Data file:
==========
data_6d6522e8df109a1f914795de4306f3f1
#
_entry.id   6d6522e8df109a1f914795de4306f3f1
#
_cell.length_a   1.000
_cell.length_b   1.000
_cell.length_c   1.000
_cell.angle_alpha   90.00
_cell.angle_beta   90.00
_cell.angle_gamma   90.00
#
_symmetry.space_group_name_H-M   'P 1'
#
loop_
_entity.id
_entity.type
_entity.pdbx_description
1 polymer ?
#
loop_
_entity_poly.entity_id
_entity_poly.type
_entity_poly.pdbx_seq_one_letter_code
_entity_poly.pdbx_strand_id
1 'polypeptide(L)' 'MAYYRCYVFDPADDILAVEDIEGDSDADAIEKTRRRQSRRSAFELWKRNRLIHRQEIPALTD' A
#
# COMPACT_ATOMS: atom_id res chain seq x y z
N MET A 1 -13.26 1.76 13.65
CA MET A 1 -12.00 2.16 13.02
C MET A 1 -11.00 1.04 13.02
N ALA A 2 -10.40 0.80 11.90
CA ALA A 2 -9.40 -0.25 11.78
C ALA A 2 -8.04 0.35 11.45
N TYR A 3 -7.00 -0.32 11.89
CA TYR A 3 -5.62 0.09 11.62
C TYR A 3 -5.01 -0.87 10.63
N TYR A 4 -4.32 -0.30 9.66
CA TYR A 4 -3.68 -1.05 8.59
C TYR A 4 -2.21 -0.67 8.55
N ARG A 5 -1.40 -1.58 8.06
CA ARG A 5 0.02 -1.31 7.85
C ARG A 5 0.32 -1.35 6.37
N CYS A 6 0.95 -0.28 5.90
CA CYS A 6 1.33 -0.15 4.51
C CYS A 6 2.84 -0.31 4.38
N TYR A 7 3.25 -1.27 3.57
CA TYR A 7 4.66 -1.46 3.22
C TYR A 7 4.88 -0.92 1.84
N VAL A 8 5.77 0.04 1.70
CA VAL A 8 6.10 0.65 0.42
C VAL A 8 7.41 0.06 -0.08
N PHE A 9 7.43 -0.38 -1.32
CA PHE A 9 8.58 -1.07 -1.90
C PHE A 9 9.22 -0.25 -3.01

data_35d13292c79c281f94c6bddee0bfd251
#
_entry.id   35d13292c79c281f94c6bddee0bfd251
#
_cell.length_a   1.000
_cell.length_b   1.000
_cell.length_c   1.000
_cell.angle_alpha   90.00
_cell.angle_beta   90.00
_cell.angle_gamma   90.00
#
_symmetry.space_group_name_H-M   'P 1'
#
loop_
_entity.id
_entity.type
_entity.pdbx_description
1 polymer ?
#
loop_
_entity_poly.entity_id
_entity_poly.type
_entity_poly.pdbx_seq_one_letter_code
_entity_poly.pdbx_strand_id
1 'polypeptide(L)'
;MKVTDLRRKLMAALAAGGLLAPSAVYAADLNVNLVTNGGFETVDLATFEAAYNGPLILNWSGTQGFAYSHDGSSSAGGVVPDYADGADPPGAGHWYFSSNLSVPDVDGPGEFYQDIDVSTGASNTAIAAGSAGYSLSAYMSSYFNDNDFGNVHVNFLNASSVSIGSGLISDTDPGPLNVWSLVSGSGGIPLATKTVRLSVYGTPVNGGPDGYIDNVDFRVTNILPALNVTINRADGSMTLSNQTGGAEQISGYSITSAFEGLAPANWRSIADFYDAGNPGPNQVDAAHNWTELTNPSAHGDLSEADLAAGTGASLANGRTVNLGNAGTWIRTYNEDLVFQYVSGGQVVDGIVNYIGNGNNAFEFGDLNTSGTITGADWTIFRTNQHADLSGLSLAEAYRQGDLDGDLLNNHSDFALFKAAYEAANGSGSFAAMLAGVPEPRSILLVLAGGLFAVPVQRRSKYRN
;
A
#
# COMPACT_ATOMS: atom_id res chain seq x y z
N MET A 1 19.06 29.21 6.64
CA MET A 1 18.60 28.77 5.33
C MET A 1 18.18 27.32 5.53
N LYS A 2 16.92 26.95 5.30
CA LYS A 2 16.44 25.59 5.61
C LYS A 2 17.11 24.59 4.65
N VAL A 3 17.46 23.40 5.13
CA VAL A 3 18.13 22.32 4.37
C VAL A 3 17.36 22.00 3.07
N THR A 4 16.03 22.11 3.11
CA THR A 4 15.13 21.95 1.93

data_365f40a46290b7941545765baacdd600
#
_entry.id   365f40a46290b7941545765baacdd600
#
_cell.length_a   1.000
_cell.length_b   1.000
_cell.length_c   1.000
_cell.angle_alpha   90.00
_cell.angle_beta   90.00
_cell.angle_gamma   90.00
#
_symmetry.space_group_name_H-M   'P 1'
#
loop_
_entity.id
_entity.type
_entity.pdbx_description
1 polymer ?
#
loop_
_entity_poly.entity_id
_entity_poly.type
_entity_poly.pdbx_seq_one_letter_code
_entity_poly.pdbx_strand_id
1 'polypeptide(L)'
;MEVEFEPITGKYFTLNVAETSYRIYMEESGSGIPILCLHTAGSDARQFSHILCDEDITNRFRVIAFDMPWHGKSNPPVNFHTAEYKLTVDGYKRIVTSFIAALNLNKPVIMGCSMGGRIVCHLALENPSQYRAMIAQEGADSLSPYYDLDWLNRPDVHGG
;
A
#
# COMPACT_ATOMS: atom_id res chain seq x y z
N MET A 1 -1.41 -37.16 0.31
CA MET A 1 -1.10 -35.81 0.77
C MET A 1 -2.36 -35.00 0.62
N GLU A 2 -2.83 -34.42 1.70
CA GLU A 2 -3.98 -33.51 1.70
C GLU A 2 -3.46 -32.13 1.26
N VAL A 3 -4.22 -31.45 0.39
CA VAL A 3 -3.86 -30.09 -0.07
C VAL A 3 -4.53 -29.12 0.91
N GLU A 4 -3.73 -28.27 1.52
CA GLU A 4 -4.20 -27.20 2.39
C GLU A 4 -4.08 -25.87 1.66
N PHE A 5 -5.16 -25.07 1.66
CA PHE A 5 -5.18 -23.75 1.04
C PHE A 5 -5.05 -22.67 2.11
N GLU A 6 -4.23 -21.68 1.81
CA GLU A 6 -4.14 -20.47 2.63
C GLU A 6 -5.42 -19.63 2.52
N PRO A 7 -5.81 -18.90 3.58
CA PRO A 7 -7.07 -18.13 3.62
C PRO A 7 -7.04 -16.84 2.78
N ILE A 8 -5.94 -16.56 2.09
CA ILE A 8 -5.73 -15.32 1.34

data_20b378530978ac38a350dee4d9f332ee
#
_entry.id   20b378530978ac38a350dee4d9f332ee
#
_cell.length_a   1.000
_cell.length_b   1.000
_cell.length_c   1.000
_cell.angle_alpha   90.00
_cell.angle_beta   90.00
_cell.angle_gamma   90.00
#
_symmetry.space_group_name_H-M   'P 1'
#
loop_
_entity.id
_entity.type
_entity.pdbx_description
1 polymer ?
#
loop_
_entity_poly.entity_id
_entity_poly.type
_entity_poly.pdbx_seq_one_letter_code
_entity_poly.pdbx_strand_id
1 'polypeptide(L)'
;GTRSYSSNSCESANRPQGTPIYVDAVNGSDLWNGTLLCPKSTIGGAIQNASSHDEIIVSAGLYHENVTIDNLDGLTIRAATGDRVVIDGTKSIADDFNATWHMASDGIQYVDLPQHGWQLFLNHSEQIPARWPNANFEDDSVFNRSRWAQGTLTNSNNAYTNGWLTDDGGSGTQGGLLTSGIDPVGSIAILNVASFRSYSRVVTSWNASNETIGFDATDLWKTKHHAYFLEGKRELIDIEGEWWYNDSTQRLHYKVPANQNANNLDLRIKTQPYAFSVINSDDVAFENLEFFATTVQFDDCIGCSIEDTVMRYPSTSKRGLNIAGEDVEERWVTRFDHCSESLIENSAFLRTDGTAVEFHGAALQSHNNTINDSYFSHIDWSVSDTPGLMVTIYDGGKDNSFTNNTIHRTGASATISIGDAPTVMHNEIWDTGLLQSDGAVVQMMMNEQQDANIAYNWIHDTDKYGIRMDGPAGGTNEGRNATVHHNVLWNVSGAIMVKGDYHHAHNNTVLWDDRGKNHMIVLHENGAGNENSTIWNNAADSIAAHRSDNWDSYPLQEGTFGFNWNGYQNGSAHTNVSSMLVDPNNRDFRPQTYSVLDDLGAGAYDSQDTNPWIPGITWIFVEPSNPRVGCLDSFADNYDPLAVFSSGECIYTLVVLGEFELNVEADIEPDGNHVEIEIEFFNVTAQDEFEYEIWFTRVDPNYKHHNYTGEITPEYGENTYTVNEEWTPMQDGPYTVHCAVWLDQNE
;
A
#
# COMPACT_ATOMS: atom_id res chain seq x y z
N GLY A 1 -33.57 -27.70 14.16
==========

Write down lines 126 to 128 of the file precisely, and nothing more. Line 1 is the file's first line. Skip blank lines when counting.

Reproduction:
N MET A 1 -1.41 -37.16 0.31
CA MET A 1 -1.10 -35.81 0.77
C MET A 1 -2.36 -35.00 0.62